Big things were promised when El Salvador adopted Bitcoin as legal tender last year — including a vast new source of wealth for business owners and the possibility of the country paying off billions of dollars of foreign debt.
The reality has been more mixed, with plans for a Bitcoin bond offering getting pushed back, and many merchants discovering their newfound wealth could be swiftly erased thanks to the cryptocurrency’s volatility. But the story hasn’t been all bad.
Even as Bitcoin suffered a crash over the past year, going from a high of more than $60,000 to a nadir of about $35,000 in June 2021, some crypto-savvy entrepreneurs figured out how to ride the waves. (The price of Bitcoin is now hovering around $40,000.)
We talked to some local business owners to learn how they managed to say one step ahead of the wild swings, and end up better off.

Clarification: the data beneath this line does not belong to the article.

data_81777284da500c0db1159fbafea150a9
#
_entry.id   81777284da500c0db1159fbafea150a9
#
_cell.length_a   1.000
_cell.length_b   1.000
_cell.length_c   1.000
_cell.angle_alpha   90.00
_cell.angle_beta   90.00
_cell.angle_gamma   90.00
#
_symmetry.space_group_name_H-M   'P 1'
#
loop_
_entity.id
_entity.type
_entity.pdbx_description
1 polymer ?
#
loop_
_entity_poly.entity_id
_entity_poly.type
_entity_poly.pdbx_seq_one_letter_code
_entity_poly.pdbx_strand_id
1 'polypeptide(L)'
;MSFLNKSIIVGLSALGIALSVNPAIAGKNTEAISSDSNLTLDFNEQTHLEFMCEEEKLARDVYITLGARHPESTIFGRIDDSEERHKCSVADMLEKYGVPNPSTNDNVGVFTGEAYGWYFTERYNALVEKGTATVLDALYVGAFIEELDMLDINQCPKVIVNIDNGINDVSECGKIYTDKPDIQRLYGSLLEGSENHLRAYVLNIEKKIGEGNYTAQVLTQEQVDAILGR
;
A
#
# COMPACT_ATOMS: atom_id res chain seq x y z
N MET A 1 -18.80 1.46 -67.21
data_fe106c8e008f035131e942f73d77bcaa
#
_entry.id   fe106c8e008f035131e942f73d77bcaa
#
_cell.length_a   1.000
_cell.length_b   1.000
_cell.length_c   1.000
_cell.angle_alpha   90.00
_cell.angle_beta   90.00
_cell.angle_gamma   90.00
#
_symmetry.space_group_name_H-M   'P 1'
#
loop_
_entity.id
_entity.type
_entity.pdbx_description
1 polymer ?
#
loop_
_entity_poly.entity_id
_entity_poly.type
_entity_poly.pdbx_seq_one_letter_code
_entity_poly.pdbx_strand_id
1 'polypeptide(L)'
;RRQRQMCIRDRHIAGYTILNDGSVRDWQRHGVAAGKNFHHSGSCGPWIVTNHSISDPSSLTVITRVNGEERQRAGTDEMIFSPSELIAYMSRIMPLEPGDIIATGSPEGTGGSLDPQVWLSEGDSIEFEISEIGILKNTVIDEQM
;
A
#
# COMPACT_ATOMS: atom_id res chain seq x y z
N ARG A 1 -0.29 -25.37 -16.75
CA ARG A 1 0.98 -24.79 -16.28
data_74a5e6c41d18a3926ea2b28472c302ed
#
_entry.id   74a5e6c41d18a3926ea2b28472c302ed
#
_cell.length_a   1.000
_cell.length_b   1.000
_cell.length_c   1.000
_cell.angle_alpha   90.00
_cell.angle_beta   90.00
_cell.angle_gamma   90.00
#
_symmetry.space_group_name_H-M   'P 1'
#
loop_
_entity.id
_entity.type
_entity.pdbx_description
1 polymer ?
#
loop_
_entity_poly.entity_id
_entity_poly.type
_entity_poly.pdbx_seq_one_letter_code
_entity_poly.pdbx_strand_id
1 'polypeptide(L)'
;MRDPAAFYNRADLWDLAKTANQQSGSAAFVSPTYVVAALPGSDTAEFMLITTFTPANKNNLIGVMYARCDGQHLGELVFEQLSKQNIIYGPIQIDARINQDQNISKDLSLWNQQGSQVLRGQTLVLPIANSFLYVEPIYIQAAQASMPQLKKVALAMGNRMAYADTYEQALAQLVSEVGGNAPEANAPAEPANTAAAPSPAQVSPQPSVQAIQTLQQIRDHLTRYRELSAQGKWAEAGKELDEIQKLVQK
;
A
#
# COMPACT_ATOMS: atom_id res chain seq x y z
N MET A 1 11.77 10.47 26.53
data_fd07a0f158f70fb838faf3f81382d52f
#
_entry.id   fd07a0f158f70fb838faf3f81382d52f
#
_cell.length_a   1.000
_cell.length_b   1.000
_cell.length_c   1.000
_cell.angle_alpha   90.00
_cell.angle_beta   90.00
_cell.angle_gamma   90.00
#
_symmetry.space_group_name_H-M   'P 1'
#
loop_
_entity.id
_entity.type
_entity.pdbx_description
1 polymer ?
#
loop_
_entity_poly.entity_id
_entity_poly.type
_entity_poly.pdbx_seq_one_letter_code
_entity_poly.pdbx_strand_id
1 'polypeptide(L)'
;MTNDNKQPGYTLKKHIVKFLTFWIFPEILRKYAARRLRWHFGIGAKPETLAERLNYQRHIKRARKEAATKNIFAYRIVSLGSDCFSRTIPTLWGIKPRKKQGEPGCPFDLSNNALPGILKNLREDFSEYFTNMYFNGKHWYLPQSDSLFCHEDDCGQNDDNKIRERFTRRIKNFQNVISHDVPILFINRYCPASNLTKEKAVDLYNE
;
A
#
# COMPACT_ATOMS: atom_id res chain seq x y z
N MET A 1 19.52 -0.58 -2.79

Manuela Velasquez, clothing and beauty item importer
Like many business owners in El Salvador, she started accepting payments in Bitcoin after the adoption of the currency as legal tender in September 2021. But early on, she wanted to investigate how crypto markets operate to get a sense of what she was dealing with. She consulted with other entrepreneurs who had more experience with digital assets.
“One of the first things I noticed is that it is a volatile asset, with value changing too quickly,” she told us. “I spent hours on the computer watching videos and reading specialized articles to understand it” along with consulting with friends. “That helped me to face the Bitcoin price crisis” over the past several months.
Velasquez says she also checks crypto investment websites and mobile apps “daily” to keep an eye on where the price is headed.
“When I saw the price begin to fall in early November, I decided that I would not treat Bitcoin payments as direct capital of the company, but as an investment in the future,” she said. And she made other strategic changes, including by shifting…
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